8.6 Price Your eCommerce ProductsPrice Your eCommerce Products
Have you accounted for the full landed costs of the overseas transaction?
When pricing your goods/services for foreign buyers, you must consider all the costs associated with cross-border ecommerce and ensure it is reflected in the price. Some common costs are:
- product registration in local market (ie: cosmetics, vitamins, electronics)
- duties and taxes
- any local fees (ie: local taxes in addition to country duties & taxes)
Who are your competitors and what are they doing in the target market?
Knowing some key factors about your competitors can help you appropriately price your services. For example, are your competitors in the overseas target market local or from other countries as well? Is there much competition, if so how strong is it? Are there any consumer forecasts for the overseas market that would indicate future growth opportunities? Answering these questions will allow you to more effectively determine your pricing structure. ITA’s Country Commercial Guides (CCGs) can assist here as well.
Are your consumers in the target market price-sensitive?
Price sensitivity not only effects how you price your product, but can affect how you market it as well. Some overseas markets are comprised of consumers that are not willing to pay full price exerting downward pressure on the prices and calling for a tailored marketing strategy to address this. Other markets are comprised of consumers that will follow the price fluctuations that greater market forces may exert, possibly allowing for a bit of flexibility on pricing.
Would you be able to position your product as “premium” to justify a higher price?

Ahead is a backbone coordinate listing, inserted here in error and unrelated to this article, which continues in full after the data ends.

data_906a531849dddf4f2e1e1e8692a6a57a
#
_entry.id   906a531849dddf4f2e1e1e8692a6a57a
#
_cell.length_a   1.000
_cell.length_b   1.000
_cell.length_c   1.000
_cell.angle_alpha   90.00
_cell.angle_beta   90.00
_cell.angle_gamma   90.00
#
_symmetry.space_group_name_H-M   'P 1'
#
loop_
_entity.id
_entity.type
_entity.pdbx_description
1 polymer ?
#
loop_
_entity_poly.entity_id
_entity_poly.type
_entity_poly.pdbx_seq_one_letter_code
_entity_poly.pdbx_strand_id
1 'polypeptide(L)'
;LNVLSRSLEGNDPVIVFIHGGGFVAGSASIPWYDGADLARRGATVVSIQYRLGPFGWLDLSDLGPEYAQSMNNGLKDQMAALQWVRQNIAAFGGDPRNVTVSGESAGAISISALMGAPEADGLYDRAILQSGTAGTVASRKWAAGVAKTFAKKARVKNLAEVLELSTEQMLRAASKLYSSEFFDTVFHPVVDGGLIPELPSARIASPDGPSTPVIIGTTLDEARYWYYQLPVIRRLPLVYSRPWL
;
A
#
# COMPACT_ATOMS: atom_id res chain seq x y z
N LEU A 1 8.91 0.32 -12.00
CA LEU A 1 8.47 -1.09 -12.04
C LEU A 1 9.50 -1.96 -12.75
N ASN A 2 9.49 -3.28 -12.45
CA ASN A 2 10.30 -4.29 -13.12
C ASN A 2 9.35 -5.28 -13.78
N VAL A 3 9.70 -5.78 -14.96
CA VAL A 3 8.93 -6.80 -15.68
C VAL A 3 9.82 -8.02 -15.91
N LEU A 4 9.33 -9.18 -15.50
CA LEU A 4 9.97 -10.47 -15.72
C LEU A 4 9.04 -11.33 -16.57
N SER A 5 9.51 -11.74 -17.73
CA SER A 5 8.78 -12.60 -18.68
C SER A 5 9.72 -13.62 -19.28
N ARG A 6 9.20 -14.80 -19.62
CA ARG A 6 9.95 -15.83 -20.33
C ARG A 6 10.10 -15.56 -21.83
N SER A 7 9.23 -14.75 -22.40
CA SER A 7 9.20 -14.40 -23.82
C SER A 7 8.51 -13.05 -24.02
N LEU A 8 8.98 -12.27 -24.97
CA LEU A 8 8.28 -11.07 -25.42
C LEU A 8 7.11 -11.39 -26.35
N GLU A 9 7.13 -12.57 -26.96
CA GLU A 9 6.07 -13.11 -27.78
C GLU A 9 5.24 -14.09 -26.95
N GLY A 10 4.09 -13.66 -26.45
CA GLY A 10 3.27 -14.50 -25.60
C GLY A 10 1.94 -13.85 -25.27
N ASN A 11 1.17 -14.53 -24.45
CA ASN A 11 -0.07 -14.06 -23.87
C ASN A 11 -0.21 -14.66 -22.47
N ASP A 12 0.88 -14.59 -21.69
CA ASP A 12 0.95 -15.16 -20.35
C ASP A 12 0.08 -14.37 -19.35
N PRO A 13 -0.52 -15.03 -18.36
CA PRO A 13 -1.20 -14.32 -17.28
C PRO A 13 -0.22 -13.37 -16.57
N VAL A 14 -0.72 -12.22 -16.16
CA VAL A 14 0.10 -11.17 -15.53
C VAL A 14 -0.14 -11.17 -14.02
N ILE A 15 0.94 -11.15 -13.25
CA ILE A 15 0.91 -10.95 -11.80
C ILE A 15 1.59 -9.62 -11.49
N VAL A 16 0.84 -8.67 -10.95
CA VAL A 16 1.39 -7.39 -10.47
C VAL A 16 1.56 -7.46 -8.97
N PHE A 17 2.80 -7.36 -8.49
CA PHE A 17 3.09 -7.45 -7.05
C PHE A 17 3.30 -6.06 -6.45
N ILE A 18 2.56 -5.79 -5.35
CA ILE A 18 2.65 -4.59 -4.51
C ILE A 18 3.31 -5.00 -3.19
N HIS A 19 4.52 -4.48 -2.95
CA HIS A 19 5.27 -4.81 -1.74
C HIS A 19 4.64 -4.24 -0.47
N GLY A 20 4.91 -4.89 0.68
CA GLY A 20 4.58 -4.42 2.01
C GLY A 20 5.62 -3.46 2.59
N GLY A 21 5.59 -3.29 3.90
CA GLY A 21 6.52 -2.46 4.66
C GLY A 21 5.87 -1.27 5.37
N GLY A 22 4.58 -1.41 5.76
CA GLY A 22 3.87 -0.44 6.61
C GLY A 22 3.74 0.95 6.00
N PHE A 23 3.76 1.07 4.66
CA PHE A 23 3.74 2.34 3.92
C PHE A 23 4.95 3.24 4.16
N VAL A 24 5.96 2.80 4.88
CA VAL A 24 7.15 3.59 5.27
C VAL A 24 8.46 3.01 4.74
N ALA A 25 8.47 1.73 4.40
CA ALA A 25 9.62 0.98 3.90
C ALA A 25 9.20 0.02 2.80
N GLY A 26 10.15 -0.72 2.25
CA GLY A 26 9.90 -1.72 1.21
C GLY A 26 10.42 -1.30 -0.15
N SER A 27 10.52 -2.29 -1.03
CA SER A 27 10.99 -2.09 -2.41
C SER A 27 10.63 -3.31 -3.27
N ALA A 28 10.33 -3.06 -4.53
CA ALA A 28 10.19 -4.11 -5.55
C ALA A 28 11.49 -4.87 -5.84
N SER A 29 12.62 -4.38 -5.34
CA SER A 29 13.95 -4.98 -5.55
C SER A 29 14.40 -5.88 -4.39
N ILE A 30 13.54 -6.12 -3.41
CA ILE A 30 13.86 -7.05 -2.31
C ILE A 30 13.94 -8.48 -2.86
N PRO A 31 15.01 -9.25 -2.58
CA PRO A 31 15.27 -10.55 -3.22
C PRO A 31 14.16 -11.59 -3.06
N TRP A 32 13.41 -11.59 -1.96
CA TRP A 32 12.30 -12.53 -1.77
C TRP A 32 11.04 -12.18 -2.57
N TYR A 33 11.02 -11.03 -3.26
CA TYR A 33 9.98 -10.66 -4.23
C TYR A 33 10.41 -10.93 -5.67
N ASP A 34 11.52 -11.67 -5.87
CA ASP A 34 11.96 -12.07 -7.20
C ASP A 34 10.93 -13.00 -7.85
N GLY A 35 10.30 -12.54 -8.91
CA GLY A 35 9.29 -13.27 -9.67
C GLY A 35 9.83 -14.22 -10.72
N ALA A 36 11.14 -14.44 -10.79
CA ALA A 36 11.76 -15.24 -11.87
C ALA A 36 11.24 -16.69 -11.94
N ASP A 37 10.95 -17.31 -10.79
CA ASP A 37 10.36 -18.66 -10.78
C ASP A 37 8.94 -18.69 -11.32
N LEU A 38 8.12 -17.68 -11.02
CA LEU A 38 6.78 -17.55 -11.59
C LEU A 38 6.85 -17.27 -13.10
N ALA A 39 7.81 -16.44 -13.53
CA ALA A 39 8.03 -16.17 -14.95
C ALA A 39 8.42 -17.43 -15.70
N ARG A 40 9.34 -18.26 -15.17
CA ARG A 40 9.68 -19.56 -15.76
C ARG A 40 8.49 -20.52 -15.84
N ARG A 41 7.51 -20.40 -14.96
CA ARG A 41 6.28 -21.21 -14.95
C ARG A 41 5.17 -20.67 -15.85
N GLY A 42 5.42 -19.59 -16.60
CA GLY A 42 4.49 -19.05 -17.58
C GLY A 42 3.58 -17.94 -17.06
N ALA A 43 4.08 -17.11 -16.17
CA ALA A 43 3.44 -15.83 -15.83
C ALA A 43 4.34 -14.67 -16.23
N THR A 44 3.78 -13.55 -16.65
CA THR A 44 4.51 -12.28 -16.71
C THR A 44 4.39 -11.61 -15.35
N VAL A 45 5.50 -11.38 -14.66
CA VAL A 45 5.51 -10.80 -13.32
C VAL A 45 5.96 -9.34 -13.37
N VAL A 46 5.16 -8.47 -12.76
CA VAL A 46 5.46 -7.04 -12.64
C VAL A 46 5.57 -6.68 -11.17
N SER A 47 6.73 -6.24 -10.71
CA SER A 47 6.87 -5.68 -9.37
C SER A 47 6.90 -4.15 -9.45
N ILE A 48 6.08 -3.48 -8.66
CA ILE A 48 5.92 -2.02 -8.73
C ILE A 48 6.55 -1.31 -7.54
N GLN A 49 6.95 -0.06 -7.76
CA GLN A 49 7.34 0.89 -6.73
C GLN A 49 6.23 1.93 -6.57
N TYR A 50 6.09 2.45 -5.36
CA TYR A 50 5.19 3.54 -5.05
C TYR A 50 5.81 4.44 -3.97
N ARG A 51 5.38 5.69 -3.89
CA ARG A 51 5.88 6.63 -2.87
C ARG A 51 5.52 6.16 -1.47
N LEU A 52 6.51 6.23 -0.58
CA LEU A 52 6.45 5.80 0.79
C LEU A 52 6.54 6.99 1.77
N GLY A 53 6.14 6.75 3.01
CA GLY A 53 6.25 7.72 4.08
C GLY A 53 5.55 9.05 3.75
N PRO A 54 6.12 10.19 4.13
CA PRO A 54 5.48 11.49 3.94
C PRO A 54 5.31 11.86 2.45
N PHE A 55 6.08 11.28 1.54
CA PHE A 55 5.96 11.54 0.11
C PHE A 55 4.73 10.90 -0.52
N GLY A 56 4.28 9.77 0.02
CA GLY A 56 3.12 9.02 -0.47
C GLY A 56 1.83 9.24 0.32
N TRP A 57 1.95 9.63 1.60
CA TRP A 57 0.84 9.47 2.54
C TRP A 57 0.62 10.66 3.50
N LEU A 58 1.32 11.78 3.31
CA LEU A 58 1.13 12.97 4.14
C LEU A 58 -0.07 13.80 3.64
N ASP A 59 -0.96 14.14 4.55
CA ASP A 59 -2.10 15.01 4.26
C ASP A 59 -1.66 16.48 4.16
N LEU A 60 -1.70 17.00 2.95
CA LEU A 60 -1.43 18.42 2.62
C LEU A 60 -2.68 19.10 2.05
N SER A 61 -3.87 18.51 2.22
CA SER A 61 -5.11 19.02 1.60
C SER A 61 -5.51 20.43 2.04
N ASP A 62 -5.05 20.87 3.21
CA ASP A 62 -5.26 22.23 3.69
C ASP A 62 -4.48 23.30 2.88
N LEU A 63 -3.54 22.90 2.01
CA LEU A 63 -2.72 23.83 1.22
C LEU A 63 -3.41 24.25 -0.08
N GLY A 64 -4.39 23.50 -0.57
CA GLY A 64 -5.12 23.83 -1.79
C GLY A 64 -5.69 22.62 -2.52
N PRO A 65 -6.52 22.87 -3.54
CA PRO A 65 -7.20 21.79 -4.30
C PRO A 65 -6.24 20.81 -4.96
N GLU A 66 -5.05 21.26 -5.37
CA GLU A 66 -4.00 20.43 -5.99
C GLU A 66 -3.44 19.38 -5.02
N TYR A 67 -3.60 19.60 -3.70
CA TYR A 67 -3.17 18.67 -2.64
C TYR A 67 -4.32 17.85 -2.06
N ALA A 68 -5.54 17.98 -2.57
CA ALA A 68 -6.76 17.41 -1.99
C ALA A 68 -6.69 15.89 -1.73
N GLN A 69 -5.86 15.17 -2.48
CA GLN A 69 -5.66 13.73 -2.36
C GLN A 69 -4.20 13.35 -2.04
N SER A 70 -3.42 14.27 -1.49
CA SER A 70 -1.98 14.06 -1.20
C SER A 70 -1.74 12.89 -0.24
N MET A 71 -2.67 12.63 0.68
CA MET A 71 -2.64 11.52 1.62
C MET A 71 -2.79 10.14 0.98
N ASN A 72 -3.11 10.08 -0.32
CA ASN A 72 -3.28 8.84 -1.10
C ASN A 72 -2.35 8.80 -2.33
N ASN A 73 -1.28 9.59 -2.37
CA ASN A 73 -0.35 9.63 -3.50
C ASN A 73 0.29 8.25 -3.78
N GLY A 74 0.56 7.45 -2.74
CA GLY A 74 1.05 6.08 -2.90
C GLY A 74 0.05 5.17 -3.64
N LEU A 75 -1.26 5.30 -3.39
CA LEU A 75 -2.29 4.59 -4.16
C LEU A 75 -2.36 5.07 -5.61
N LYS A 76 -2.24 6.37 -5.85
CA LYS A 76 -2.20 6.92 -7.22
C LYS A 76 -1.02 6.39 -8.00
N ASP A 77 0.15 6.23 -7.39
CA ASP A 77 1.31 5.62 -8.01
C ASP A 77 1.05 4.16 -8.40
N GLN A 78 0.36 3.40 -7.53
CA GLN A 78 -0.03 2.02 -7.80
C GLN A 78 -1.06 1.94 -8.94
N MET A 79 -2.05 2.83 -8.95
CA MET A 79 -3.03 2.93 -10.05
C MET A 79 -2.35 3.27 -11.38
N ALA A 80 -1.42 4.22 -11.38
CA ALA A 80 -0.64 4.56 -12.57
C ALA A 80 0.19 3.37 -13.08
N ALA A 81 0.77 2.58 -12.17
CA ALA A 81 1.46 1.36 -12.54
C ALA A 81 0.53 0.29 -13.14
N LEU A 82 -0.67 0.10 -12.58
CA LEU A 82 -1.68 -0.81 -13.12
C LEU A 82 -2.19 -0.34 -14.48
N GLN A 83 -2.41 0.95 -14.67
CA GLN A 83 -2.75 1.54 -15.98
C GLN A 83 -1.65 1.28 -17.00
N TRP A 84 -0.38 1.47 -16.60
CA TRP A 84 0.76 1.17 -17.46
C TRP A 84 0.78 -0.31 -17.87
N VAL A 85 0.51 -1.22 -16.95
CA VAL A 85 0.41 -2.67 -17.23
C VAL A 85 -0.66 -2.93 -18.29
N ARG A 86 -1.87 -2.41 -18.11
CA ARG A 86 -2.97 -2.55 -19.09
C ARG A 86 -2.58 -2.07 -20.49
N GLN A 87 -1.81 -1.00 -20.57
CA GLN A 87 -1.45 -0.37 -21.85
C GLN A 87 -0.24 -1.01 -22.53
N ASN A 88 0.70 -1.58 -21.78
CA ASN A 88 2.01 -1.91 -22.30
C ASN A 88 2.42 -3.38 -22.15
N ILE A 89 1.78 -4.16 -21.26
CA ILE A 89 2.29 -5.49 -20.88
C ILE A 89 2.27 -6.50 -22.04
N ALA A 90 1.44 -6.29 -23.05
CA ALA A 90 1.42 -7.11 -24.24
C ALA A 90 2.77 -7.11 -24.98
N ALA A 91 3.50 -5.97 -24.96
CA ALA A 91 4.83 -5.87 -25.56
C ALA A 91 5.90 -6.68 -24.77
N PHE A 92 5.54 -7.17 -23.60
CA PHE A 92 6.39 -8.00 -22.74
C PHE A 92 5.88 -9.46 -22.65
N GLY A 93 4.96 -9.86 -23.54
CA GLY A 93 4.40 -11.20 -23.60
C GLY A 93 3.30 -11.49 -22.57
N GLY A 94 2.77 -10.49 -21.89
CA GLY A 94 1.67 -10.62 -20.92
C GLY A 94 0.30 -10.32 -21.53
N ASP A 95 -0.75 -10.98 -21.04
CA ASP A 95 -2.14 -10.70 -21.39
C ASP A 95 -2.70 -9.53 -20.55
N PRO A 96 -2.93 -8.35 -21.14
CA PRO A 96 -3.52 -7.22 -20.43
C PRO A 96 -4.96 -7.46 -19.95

If you must set your product at a certain higher price in order to preserve sales margins, what quality attributes can you identify to market your product(s) as “premium” in the overseas market? “Made in the USA” is an obvious premium indicator for many overseas markets. Do you have superior materials or manufacturing process that adds to the overall product quality that your competitors in an overseas market lack? If so, be sure to utilize these factors to your advantage.
USG provided resources:
We always recommend contacting a local International Trade Specialist or Global eCommerce Specialist within the U.S. Commercial Service’s worldwide network to receive free counseling. Through our International Expansion Blueprint service, our trade professionals can help map out a global ecommerce strategy and to determine which markets might be best for your product or service. Also, you can do some preliminary homework by taking advantage of the Country Commercial Guides (CCGs). Produced by U.S. embassies and consulates abroad, the CCGs provide the latest “boots-on-the-ground” market intelligence on more than 140 countries.
Industry provided resources:
For Further Consideration:
• Protect Your Online Brand
• Choosing an eCommerce Channel Mix
• Identify eCommerce Market Opportunities
• Build Your Digital Brand
• Optimize Your User Experience (UX)
• Getting Paid from Cross-Border eCommerce
• Ship Your eCommerce Products
• Manage After-Sales Service
Related Export.Gov Articles:
- Success In Global eCommerce: https://www.export.gov/article?id=Success-in-Global-eCommerce-by
- Direct Exporting: https://www.export.gov/article?id=Direct-exporting
- Duties & Taxes (de minimis value): http://apps.export.gov/article?id=Duties-and-Taxes-eCommerce-Guide-2
- Harmonized Schedule (HS) Codes: https://www.privacyshield.gov/article?id=eCommerce-Harmonized-System-Codes
- Dealing with Distributors: https://www.privacyshield.gov/article?id=Dealing-With-Distributors
- Price your Products: https://www.export.gov/article?id=Pricing
This article brought to you by the eCommerce Export Resource Center
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